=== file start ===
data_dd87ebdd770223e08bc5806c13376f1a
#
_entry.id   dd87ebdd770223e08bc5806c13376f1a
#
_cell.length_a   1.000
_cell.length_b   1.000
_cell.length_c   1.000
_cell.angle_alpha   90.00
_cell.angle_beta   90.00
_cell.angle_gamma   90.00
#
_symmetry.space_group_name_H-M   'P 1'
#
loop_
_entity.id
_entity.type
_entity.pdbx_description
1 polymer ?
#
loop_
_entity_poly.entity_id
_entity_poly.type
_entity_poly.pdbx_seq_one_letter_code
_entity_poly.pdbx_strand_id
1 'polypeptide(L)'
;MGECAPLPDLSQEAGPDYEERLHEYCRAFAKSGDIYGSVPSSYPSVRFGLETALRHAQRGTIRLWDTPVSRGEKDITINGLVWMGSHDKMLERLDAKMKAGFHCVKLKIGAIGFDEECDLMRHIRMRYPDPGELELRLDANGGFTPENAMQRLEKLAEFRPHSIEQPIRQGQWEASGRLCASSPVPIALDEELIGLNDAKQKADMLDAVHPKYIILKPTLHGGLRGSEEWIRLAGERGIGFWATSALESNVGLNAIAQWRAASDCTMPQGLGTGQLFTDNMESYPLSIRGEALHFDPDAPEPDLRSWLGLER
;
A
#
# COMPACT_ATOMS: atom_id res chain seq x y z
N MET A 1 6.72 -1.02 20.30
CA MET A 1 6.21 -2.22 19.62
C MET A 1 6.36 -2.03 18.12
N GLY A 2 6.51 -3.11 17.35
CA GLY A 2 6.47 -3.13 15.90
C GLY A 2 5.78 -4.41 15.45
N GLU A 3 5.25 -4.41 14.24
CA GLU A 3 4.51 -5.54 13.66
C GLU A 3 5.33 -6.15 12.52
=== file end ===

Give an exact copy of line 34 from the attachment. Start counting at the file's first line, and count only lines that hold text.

N GLY A 2 6.51 -3.11 17.35